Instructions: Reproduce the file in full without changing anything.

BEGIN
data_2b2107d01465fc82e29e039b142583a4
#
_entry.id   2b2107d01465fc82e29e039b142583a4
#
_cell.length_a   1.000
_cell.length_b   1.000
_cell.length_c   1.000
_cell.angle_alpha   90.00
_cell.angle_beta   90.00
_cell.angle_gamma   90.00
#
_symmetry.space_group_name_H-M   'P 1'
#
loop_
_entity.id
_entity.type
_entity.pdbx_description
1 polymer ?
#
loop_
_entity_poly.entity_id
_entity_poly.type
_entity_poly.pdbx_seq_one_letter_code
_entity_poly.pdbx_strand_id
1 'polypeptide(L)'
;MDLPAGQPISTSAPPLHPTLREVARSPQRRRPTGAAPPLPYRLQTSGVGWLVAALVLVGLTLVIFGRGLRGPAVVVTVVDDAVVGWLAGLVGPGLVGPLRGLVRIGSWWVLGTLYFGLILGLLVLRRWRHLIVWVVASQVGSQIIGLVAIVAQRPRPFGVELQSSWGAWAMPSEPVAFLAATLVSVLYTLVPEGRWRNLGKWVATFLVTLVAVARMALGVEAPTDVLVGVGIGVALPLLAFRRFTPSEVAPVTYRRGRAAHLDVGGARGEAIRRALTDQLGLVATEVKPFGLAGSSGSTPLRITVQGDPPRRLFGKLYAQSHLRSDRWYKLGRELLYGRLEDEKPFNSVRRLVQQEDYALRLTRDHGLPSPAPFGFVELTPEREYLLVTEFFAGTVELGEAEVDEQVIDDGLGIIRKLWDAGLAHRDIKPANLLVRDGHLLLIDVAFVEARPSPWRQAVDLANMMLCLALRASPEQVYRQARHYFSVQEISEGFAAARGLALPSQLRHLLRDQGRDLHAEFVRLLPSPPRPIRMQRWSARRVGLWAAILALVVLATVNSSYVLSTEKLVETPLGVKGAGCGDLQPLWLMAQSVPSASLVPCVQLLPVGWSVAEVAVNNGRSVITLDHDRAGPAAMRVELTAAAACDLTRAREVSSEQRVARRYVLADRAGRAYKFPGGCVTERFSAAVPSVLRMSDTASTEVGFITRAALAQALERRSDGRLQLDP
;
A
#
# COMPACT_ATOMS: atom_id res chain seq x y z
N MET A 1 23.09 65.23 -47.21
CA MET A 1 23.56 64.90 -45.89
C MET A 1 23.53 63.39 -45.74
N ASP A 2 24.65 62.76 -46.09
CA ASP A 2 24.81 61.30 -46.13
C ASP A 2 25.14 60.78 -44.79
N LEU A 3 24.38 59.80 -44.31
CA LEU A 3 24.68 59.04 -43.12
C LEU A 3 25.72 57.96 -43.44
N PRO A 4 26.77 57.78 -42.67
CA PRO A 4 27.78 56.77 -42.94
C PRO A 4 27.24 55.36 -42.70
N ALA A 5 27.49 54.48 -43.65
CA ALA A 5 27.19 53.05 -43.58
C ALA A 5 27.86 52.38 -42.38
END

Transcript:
data_2b2107d01465fc82e29e039b142583a4
#
_entry.id   2b2107d01465fc82e29e039b142583a4
#
_cell.length_a   1.000
_cell.length_b   1.000
_cell.length_c   1.000
_cell.angle_alpha   90.00
_cell.angle_beta   90.00
_cell.angle_gamma   90.00
#
_symmetry.space_group_name_H-M   'P 1'
#
loop_
_entity.id
_entity.type
_entity.pdbx_description
1 polymer ?
#
loop_
_entity_poly.entity_id
_entity_poly.type
_entity_poly.pdbx_seq_one_letter_code
_entity_poly.pdbx_strand_id
1 'polypeptide(L)'
;MDLPAGQPISTSAPPLHPTLREVARSPQRRRPTGAAPPLPYRLQTSGVGWLVAALVLVGLTLVIFGRGLRGPAVVVTVVDDAVVGWLAGLVGPGLVGPLRGLVRIGSWWVLGTLYFGLILGLLVLRRWRHLIVWVVASQVGSQIIGLVAIVAQRPRPFGVELQSSWGAWAMPSEPVAFLAATLVSVLYTLVPEGRWRNLGKWVATFLVTLVAVARMALGVEAPTDVLVGVGIGVALPLLAFRRFTPSEVAPVTYRRGRAAHLDVGGARGEAIRRALTDQLGLVATEVKPFGLAGSSGSTPLRITVQGDPPRRLFGKLYAQSHLRSDRWYKLGRELLYGRLEDEKPFNSVRRLVQQEDYALRLTRDHGLPSPAPFGFVELTPEREYLLVTEFFAGTVELGEAEVDEQVIDDGLGIIRKLWDAGLAHRDIKPANLLVRDGHLLLIDVAFVEARPSPWRQAVDLANMMLCLALRASPEQVYRQARHYFSVQEISEGFAAARGLALPSQLRHLLRDQGRDLHAEFVRLLPSPPRPIRMQRWSARRVGLWAAILALVVLATVNSSYVLSTEKLVETPLGVKGAGCGDLQPLWLMAQSVPSASLVPCVQLLPVGWSVAEVAVNNGRSVITLDHDRAGPAAMRVELTAAAACDLTRAREVSSEQRVARRYVLADRAGRAYKFPGGCVTERFSAAVPSVLRMSDTASTEVGFITRAALAQALERRSDGRLQLDP
;
A
#
# COMPACT_ATOMS: atom_id res chain seq x y z
N MET A 1 23.09 65.23 -47.21
CA MET A 1 23.56 64.90 -45.89
C MET A 1 23.53 63.39 -45.74
N ASP A 2 24.65 62.76 -46.09
CA ASP A 2 24.81 61.30 -46.13
C ASP A 2 25.14 60.78 -44.79
N LEU A 3 24.38 59.80 -44.31
CA LEU A 3 24.68 59.04 -43.12
C LEU A 3 25.72 57.96 -43.44
N PRO A 4 26.77 57.78 -42.67
CA PRO A 4 27.78 56.77 -42.94
C PRO A 4 27.24 55.36 -42.70
N ALA A 5 27.49 54.48 -43.65
CA ALA A 5 27.19 53.05 -43.58
C ALA A 5 27.86 52.38 -42.38